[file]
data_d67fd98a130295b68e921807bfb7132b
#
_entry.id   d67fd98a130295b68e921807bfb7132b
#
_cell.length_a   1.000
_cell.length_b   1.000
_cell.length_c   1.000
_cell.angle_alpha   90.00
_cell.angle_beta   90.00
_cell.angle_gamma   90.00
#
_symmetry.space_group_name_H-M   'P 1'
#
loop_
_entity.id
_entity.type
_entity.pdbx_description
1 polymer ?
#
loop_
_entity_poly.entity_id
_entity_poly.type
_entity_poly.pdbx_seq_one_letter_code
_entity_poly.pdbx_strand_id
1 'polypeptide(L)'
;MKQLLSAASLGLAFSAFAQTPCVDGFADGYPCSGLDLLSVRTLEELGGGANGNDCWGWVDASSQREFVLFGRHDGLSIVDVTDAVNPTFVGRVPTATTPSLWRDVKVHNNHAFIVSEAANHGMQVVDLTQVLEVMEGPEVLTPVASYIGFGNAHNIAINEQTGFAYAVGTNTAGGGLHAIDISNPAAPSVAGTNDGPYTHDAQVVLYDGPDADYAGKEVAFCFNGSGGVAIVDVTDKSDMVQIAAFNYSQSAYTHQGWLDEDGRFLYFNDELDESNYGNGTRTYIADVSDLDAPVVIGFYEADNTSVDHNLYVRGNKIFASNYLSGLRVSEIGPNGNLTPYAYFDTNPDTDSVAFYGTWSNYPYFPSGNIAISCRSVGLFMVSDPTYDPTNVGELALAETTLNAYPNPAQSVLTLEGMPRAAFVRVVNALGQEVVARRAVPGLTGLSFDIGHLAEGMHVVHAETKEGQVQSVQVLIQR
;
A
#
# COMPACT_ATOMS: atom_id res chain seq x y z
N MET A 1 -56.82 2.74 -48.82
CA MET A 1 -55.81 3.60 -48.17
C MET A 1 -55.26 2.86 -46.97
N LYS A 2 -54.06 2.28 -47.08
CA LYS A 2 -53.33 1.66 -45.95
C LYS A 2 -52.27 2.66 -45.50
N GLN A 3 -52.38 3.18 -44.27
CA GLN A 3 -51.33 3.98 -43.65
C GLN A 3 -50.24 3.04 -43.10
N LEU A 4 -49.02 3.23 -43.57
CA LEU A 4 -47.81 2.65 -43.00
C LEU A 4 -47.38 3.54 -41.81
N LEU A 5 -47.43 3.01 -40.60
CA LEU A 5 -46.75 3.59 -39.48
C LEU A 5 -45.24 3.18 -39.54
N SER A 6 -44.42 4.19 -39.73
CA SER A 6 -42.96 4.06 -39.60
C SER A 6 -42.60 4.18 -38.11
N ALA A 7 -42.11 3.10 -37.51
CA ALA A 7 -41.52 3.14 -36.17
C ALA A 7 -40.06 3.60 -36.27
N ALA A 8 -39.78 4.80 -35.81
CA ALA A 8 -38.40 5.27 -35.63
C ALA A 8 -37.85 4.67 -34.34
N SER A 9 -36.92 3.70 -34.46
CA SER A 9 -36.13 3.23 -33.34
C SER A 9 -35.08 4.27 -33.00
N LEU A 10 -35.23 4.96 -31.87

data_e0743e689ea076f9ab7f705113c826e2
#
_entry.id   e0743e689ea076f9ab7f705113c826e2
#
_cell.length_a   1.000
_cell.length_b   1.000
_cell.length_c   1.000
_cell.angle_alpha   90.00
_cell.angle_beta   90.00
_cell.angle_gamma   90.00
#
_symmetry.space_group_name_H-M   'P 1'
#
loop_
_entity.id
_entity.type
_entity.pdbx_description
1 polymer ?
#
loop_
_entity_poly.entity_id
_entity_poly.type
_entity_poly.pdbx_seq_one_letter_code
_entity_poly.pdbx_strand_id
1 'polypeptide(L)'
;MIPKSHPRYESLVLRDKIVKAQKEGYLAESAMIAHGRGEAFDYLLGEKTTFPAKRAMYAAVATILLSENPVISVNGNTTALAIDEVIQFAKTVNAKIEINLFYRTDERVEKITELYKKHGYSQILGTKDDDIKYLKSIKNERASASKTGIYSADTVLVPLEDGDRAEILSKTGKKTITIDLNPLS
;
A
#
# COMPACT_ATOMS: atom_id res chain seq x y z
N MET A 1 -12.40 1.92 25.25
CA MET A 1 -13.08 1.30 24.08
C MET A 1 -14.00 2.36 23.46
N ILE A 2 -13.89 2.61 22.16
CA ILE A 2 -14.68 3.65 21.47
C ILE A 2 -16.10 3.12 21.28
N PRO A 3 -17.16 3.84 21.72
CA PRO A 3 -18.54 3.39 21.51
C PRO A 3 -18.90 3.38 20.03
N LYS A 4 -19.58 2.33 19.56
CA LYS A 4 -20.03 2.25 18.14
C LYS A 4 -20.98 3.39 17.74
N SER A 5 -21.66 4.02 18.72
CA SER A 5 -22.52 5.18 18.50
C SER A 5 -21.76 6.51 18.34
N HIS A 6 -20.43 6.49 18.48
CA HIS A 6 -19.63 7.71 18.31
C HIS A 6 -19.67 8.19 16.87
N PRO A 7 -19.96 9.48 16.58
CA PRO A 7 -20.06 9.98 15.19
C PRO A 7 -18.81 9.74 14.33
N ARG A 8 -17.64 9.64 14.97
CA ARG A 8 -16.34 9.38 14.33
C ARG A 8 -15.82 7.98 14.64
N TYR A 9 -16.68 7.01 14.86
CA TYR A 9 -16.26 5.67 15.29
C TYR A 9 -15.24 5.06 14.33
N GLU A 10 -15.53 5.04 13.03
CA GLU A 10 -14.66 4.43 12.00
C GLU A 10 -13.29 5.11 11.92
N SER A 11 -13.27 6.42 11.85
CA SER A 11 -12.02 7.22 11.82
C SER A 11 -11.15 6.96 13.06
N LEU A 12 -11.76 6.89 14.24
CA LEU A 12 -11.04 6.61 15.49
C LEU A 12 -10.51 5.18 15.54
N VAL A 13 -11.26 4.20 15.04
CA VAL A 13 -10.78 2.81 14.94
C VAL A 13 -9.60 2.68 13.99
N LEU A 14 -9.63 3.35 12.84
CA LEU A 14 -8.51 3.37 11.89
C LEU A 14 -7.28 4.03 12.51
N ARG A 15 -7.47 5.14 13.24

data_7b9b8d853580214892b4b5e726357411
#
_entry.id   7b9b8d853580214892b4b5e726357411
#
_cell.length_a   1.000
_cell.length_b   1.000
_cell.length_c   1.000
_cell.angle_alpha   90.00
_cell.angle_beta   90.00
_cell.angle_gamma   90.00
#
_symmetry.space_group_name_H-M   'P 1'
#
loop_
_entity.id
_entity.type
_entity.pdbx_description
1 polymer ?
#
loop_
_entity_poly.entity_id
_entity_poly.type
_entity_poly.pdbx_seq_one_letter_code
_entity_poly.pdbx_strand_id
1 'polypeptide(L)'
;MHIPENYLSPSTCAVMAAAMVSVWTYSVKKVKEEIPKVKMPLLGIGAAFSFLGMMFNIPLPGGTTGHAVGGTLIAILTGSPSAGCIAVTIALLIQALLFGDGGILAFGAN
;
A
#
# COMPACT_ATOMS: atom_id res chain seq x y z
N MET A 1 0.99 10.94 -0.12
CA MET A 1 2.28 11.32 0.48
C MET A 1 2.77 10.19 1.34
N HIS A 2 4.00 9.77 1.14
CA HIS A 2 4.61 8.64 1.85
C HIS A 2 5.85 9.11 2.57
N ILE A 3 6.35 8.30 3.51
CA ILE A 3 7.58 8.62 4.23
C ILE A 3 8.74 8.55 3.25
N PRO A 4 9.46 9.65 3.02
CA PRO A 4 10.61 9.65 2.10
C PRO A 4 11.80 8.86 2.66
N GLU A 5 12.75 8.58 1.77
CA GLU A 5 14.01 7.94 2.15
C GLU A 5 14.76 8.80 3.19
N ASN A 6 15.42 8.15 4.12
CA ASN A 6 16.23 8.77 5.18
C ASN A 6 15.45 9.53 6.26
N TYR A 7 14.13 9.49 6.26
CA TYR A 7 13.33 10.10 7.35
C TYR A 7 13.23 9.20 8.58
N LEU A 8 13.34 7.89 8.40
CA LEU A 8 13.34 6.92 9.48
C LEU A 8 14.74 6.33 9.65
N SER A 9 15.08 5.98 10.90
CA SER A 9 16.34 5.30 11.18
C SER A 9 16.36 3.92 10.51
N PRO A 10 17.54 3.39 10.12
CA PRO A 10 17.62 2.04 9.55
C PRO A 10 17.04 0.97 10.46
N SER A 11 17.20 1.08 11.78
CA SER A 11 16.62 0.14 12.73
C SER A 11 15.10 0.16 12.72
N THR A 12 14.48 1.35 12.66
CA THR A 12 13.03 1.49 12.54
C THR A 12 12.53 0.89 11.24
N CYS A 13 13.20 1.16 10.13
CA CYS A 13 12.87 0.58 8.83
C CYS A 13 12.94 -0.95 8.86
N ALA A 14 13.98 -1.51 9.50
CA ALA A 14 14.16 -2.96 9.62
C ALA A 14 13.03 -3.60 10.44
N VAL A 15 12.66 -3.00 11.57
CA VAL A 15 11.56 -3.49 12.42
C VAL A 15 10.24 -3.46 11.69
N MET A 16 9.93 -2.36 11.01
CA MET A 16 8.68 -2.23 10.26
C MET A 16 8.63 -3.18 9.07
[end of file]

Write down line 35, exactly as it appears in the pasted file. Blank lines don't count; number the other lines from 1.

CA LYS A 2 -53.33 1.66 -45.95